Thursday, July 27, 2017

Double Exposure – Everyman (Album Version)

Classics: Double Exposure – Everyman (Has To Carry His Own Weight) (Album Version) (Salsoul Records)

“Everyman (has to carry his own weight)…” Like it or not, that’s just what it says. In other words, a lesson of realism, if not a reminder as to how “As you bake, so you shall eat!”. And what a brilliant recipe, Double Exposure came up with back in 1976. Therefore delivering a Philly Sound staple, along with producer Norman Harris and MFSB musicians such as Earl Young and Vincent Montana, Jr. Not to mention TJ Tindall and Bobby Eli to name a few.

‘Everyman’ is most definitely one of the highlights from their ‘Ten Percent’ album with its title track and ‘My Love Is Free’… I hardly understand though the lack of reactivity of Salsoul Records. The label only gavin’ it a 2″.50 7 inch single release, as opposed to put the album version to the forefront with mixing work courtesy of Walter Gibbons. A quintessential gem, cats such as Joe Claussell and Danny Krvit eventually came up with brilliant edits of years after.

On a more personal tip, I would like to dedicate this song to a brother of mine who’s sadly gone. A drummer/percussionist who got me to understand the language of the rhythms when I was a teen. Therefore bringing me into DJing in the mid 70’s. And eventually sharing how I feel about music with you, the way I’ve been doin’ for years on various mags as nowadays here on these shores.

So long, Christian

Overview
Double Exposure saw the light in Philadelphia, PA. A fortet comprising Leonard ‘Butch’ Davis, Joe Harris, Chuck Whittington and Jimmy Williams, they first appeared as United Image. They dropped their debut-single – ‘Love’s Creeping Up on Me’ – on Stax in 1971. And eventually released its follow up – ‘The African Bump’ – the year after on Branding Iron Records. Turning their guise into Double Exposure when signing a record deal with Salsoul Records in 1975.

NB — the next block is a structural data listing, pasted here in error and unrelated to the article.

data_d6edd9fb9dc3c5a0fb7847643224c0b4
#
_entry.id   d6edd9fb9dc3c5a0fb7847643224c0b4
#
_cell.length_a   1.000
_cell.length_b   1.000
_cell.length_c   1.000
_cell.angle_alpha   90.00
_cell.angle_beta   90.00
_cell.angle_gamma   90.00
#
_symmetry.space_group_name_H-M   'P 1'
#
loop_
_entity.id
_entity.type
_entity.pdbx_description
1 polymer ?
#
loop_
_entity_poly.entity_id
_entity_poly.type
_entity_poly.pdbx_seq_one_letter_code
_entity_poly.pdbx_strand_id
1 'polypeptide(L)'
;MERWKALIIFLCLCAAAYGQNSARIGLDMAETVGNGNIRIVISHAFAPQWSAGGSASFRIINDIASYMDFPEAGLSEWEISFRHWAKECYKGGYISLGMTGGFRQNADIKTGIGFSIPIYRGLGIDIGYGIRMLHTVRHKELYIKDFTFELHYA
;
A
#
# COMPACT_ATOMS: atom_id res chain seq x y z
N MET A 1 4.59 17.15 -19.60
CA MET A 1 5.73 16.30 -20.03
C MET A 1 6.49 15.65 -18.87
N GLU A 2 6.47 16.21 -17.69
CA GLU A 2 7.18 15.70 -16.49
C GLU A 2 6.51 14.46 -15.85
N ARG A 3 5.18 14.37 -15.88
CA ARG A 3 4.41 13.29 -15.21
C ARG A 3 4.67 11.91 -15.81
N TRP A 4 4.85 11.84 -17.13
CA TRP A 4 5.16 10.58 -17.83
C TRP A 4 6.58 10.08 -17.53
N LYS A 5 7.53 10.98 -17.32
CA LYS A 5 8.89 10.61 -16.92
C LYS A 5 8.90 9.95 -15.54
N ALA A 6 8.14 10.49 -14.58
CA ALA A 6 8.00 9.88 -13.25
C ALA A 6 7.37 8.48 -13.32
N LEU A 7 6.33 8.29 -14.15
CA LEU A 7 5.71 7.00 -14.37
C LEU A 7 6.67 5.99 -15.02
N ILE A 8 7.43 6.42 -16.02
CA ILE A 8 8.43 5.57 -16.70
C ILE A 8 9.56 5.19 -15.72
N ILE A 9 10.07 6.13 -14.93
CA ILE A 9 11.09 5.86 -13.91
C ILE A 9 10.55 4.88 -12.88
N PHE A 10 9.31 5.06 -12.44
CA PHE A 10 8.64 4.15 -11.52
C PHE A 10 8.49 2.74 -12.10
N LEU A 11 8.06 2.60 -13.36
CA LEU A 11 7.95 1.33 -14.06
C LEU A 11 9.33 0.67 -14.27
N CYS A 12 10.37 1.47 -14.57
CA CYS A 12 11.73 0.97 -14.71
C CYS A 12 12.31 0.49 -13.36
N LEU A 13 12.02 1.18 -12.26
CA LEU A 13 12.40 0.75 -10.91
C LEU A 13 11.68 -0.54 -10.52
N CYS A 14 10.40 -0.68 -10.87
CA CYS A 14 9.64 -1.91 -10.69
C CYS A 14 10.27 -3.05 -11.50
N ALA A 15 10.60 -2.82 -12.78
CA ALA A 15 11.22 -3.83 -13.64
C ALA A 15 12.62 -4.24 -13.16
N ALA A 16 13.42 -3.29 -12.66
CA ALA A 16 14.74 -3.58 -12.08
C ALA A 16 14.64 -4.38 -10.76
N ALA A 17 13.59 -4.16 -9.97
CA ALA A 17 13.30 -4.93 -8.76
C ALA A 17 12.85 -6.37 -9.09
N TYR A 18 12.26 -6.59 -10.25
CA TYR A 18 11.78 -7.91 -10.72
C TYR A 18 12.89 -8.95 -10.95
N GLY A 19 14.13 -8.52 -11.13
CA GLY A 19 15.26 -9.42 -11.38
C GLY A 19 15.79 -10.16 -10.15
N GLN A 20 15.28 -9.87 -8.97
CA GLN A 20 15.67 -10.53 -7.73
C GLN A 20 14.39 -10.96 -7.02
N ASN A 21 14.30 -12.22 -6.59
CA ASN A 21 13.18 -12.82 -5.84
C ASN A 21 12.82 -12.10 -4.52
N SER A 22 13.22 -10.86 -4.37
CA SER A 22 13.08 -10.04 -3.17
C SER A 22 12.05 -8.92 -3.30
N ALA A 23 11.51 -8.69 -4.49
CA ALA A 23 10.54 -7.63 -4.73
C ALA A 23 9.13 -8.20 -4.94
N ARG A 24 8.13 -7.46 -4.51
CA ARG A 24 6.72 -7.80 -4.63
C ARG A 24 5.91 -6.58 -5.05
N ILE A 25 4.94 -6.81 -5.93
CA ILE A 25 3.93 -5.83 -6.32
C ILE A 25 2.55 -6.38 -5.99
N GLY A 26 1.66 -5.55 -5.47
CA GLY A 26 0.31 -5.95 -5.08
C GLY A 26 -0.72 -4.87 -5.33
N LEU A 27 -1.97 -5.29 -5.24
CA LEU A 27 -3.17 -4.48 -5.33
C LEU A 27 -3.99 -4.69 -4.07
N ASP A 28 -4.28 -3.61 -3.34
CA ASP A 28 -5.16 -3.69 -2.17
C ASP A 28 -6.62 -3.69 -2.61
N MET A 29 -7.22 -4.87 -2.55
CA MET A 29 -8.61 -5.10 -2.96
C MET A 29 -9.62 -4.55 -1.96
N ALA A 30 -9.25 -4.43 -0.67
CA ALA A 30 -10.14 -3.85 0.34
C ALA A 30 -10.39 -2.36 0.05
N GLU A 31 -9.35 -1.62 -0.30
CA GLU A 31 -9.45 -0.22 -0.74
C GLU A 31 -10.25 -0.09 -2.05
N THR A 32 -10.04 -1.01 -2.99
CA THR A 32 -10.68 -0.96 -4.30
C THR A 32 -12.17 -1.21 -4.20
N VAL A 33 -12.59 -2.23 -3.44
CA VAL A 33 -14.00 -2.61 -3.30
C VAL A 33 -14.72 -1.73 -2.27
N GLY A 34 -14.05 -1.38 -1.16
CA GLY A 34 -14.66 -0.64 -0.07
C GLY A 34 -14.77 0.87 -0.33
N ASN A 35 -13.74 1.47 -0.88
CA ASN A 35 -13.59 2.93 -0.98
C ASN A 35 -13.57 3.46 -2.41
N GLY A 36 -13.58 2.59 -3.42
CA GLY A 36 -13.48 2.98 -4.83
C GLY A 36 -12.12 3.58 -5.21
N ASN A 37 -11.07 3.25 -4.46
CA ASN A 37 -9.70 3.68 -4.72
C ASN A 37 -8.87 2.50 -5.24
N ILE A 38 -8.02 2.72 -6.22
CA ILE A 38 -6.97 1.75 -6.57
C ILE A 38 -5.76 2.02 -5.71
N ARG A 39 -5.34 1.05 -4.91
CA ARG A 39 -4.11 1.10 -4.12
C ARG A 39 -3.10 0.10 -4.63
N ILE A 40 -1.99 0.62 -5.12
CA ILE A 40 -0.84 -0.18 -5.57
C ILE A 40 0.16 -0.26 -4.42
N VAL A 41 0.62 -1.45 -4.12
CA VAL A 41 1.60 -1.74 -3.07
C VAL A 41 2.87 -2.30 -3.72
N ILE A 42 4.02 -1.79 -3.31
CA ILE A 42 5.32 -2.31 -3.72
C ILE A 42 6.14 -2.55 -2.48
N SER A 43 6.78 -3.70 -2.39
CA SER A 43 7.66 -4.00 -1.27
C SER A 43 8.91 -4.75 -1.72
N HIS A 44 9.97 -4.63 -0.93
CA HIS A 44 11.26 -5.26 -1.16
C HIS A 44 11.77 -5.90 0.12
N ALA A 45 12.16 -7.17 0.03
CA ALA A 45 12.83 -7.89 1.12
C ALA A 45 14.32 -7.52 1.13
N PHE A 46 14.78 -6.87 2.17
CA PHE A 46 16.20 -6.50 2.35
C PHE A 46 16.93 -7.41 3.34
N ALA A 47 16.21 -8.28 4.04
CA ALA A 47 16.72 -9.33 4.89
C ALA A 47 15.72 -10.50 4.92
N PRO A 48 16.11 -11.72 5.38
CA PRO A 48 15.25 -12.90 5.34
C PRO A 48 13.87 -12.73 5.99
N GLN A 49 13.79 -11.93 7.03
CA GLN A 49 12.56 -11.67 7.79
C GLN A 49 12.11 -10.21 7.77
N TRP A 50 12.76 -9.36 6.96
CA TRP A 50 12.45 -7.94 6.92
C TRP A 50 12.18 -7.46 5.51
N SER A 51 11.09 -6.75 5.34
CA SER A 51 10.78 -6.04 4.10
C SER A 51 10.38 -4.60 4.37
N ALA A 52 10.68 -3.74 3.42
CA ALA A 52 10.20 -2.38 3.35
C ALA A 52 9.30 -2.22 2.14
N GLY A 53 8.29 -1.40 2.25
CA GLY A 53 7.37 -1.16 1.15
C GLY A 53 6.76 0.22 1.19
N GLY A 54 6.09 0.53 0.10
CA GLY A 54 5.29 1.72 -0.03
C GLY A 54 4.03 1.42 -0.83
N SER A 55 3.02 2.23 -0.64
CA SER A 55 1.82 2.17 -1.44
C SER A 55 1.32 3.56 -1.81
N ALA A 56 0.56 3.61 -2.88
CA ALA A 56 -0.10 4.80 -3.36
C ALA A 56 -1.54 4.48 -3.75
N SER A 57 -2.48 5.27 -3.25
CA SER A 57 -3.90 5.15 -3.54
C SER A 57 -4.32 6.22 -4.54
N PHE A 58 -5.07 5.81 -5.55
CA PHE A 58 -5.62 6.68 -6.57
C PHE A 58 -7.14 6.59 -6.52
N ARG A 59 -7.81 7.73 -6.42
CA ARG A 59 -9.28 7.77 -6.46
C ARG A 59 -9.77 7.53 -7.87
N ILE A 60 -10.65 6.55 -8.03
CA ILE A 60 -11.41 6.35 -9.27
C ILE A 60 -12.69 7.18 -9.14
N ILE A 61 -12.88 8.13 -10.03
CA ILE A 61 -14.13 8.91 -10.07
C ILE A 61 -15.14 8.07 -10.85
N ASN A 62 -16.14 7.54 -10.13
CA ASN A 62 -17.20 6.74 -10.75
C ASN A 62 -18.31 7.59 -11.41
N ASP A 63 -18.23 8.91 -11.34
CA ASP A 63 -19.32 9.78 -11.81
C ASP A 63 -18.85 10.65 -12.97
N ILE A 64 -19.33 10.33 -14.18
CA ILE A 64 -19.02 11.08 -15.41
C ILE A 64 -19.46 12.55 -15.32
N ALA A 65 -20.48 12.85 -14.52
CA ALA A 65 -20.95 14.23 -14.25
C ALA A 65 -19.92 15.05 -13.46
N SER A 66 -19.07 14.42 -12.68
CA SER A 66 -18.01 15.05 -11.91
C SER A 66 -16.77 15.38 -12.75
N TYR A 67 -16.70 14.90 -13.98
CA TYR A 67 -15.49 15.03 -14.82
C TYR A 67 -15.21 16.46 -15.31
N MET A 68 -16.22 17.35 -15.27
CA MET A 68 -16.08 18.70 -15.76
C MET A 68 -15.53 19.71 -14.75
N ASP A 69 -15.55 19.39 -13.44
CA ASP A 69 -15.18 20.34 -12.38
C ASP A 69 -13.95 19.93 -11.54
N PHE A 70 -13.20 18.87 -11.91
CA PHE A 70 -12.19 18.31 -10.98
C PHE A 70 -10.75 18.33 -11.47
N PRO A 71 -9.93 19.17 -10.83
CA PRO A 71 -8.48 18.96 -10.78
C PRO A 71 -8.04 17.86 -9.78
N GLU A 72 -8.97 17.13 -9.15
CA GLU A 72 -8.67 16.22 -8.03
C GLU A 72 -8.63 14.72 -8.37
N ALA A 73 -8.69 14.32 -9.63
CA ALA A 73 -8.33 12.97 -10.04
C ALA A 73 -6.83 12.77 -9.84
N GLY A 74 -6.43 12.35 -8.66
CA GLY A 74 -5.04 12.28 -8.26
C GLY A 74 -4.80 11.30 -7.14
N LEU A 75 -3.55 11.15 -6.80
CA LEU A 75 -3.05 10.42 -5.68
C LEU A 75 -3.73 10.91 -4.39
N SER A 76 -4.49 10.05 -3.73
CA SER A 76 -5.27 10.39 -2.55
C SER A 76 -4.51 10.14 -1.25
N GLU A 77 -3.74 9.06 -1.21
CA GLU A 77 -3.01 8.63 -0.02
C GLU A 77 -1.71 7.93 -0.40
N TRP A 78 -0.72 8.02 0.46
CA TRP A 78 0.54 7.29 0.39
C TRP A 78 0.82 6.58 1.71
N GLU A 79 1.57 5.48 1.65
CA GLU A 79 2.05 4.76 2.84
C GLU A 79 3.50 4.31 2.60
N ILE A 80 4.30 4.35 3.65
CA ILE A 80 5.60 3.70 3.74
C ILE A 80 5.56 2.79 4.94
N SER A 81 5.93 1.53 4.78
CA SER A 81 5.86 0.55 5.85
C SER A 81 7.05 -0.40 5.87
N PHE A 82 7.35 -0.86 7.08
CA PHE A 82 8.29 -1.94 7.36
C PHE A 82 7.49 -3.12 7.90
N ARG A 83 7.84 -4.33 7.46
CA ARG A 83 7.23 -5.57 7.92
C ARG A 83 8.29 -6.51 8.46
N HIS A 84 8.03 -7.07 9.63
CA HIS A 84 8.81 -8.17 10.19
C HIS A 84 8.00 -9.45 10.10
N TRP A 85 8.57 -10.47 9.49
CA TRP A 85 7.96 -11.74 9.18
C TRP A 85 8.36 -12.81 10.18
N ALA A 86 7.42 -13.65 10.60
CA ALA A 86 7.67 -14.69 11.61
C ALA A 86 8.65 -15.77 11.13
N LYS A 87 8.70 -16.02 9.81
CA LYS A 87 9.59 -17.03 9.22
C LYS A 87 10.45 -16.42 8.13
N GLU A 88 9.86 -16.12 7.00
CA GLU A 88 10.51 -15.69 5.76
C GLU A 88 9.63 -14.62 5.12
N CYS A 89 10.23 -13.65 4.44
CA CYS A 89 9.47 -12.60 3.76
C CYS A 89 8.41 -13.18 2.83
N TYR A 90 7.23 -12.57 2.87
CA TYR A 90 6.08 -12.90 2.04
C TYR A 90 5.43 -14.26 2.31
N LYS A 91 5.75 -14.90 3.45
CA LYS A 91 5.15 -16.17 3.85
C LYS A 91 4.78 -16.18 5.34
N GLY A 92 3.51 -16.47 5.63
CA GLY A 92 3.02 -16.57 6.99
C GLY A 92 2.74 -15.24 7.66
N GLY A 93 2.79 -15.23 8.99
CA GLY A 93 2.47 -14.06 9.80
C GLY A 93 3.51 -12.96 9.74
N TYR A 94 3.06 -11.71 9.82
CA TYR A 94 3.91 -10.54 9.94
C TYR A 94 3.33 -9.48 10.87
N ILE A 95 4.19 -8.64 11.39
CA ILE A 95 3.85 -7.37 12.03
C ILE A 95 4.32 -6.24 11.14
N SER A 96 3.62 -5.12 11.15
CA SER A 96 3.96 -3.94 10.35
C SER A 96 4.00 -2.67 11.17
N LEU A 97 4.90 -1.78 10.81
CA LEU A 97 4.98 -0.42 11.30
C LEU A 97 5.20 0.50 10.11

They would release 3 albums between 1976 and 1979. With their debut-album – ‘Ten Percent’ spanning the classic ‘My Love Is Free’ and ‘Everyman’. Not to mention its title track which Masters At Work brilliantly reconstructed in 1992. Their last album – ‘Locker Room’ – featuring the unmissable ‘I Got The Hots (For Ya)’ which Frankie Crocker heavily championed back then on WBLS.

The group eventually prepared their return, recording new material along with some MFSB members back in 2008 (* Wikipedia). But nothing saw the light at the end. Salsoul Records releasing a 12″ this year though with the memorable Def Mixes of ‘My Love Is Free’.

Jimmy Williams sadly died of an aggressive form of cancer on Oct. 31, 2016.

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